A new way to combat domestic violence – which claims the life of one woman every week – could be brought to Australia.
It was developed in Dallas, Texas, where family homicides have fallen from 31 to three since 2012.
The unique zero-tolerance initiative combines specialised police units, trained counsellors and a dedicated domestic violence court headed by a trailblazing young judge.
Similar courts are about to be trialed in Australia, starting with Queensland and Victoria.
Sunday Night cameras were the first allowed into Dallas County Criminal Court 10 where Judge Roberto Canas handles 250 cases a week.
In six years no offender has committed another serious offence.
"Domestic violence in the US probably looks a lot like domestic violence in Australia and we certainly have gone through a lot of testing and molding and changing," Judge Canas says.
"Victims are now feeling more empowered to come out and what used to be in the shadows, what used to be behind closed doors, women now feel 'I can trust the system'."
Reporter Melissa Doyle met one of the success stories - Kevin Osborn who has rebuilt his life and family after being given a lifeline by Judge Canas.
"It was still tough in the beginning I struggled with my anger and didn’t want to do the program, I didn’t want to do it at all, I didn’t think anyone could complete it with how rigorous it is," He said.
"They’re managing to deal effectively with a problem that’s simply out of control back home in Australia. What happens in this court is extraordinary," Mel Doyle says about the program.
In return for a guilty plea, Judge Canas offers offenders a suspended sentence dependent them successfully completing a six-month Batterer’s Intervention and Prevention Program.
The men avoid long sentences but if they fail to complete the intense counseling and anger management sessions they go to prison.
Kevin grew up watching his father be violent towards his mother and when he married Shanae in February 2013 he didn't fully understand the effect it had had on him.
Then one day after a family trip he lost control.
"I went through a lot of time thinking "Will I be like him?".
"I was started shouting at the boys in the back seat and I was getting way too aggressive with them and she defended them and as i was getting out she had my phone and, yeah, I hit her ... with my fist," Kevin told Mel Doyle in the interview.
Shanae had a cut on her eye and hid in the bathroom of their home.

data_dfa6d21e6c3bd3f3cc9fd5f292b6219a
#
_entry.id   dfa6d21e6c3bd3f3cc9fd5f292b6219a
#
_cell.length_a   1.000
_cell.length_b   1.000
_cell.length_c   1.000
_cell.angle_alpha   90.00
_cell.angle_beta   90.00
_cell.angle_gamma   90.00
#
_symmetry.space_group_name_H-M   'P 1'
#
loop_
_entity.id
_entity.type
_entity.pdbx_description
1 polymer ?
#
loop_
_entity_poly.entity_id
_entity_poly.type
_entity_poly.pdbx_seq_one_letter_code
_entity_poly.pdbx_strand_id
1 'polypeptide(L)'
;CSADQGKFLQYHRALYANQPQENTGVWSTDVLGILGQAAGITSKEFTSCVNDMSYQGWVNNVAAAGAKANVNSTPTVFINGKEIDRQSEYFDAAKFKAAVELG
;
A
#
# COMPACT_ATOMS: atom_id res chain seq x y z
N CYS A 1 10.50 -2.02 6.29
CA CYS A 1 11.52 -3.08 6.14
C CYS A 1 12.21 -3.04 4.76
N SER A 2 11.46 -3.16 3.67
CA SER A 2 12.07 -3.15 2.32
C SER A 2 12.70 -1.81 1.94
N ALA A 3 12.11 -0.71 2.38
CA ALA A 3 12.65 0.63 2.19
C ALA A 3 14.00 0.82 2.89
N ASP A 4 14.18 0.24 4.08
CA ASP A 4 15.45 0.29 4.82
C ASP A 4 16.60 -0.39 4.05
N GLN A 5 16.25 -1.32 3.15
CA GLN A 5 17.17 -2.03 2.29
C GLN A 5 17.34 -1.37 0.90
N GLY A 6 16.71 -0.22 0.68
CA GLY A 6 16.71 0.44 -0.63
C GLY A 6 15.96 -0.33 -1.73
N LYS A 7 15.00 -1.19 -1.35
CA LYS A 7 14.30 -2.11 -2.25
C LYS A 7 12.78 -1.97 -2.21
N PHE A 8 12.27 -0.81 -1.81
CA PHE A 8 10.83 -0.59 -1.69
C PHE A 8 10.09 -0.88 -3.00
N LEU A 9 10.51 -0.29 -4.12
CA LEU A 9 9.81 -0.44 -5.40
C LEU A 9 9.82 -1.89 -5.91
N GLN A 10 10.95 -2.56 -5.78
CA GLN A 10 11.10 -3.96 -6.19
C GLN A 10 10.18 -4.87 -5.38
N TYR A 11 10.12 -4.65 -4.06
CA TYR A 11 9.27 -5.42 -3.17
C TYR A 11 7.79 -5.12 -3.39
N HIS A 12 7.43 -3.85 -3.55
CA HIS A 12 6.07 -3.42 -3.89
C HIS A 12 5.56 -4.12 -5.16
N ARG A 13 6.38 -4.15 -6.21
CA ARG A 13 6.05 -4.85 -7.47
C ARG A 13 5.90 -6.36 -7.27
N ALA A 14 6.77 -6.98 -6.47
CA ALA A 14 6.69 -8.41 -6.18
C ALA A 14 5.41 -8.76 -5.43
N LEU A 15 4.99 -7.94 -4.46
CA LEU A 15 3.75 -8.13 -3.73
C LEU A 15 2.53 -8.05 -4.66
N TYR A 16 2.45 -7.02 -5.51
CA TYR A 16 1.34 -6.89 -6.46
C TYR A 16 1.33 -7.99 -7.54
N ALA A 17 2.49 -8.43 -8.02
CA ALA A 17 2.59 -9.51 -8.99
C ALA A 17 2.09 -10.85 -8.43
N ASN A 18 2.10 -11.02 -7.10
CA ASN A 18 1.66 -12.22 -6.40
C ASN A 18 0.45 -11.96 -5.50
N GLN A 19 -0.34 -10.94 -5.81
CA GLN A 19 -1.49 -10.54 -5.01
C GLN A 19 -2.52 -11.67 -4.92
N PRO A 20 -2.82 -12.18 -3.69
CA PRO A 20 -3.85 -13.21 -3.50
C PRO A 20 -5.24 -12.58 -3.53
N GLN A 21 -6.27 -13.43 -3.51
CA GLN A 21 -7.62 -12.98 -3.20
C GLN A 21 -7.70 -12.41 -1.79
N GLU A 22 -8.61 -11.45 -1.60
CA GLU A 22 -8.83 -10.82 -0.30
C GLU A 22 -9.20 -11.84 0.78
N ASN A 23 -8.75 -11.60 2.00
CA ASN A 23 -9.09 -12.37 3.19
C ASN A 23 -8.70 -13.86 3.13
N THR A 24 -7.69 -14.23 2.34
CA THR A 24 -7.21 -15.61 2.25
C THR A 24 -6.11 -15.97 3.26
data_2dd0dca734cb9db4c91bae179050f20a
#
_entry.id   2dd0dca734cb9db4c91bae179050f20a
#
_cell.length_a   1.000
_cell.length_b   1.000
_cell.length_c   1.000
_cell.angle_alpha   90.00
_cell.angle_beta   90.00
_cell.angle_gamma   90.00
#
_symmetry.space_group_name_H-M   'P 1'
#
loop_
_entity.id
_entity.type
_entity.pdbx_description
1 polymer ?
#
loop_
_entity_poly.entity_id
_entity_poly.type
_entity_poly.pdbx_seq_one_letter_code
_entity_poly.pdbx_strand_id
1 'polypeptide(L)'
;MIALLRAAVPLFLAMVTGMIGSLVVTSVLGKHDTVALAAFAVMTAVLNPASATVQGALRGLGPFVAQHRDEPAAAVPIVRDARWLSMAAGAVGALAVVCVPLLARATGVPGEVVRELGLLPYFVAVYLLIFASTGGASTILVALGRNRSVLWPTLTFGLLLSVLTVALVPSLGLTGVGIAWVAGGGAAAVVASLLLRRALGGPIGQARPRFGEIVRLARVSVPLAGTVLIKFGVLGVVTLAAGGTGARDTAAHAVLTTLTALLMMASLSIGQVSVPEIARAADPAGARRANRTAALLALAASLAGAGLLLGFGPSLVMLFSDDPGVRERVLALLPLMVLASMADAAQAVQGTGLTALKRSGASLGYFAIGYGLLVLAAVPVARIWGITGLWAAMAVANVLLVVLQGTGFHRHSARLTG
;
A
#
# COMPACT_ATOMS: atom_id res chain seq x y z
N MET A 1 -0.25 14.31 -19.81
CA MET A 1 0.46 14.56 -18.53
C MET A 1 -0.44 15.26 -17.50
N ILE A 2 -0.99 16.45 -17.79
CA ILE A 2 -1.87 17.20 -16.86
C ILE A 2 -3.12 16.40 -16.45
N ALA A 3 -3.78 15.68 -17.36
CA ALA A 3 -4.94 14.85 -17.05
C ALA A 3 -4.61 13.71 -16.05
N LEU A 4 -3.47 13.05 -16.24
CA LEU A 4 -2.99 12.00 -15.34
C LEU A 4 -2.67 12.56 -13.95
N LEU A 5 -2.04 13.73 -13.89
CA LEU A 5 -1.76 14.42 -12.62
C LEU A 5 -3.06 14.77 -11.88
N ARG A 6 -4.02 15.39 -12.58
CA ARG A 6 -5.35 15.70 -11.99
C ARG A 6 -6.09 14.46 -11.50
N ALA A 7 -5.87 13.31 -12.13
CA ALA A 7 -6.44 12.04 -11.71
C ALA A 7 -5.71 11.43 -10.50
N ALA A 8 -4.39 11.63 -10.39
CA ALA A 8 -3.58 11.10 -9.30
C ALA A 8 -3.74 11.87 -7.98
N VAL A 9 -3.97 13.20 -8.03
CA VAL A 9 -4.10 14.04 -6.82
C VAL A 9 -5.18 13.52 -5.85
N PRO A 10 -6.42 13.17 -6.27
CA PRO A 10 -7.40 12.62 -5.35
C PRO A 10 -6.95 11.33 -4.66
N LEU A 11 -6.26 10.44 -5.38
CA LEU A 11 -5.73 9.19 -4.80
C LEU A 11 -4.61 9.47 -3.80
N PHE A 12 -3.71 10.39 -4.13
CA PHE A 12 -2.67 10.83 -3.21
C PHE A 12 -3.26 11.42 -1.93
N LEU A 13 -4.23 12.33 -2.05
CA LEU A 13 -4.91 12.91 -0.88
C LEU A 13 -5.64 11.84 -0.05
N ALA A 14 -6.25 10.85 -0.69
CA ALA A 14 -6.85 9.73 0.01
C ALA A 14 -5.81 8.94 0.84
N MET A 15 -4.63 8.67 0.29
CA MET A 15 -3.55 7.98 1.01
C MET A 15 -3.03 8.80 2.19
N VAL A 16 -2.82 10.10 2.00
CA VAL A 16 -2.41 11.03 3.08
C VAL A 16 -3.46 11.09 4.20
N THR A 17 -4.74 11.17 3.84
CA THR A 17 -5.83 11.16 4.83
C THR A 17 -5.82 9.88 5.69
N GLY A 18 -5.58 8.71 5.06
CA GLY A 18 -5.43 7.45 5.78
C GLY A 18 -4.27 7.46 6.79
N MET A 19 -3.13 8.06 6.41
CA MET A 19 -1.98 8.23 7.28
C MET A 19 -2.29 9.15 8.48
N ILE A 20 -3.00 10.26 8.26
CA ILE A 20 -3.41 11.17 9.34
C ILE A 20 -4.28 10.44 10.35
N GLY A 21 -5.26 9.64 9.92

"Blood started just pouring down my face and onto my clothes," she said.
The neighbors called the police and it was the beginning of the healing process for their family.
A warrant was issued for his arrest and Kevin entered a six-month rehabilitation program that forced him to confront his anger.
"It has been the best thing that's happened to me. Compared to sitting in jail not learning anything at all. What this has brought to my attention is not brought to attention enough to other males."
Director of the program, David Almager, says it is a process that requires offenders to take ownership of and understand their behaviour.
"The numbers that we show here is that 94 percent of the individuals who complete the program did not reoffend," Almager says.
"It’s something we are very proud of but more importantly we are proud of the safety we are providing a community”.
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In addition to Judge Canas’ court, tough new protocols for the Dallas police mean domestic violence cases are treated as a top priority handled by seasoned detectives.
"Once the population learns that there’s a no-nonsense approach, zero tolerance approach, to family violence the word gets around ‘hey don’t mess up in this capacity'," Patrolman Al Kalota tells Mel.
"I want to set a good example for my son because you know in 10-20 years you know when he decides to start dating you know a young lady, I want him to be able to understand what it means to be a man that doesn’t use violence,"Judge Canas said.
Facts about domestic violence in Australia:
* Over 12 Months, one average, one woman is killed every week as a result of intimate partner violence.
* A women is most likely to be killed by her male partner in her home
* Domestic and family violence is the principle cause of homeless for women and their children
* In Australia one in four children are exposed to domestic violence
* One in three women have experienced physical and / or sexual violence perpetrated by someone known to them
* Violence against women is estimated to cost the Australian economy $15.6 billion a year
Source: White Ribbon Australia
National resources for women and families in need of help:
Remember, if your life or someone else's life is in immediate danger, first notify Police or Ambulance on 000.
National Sexual Assault, Family & Domestic Violence Counselling Line
Phone advice and counseling for all Australians experiencing a personal crisis with access to 24 hour support.
Supporting children and families devastated by abuse, family violence and neglect.
A free, 24 hour counselling service for young people aged 5-25 years. Counselling is offered by phone, email and over the web.
Relationship support services for individuals, families and communities.
LGBTIQ Domestic Violence Information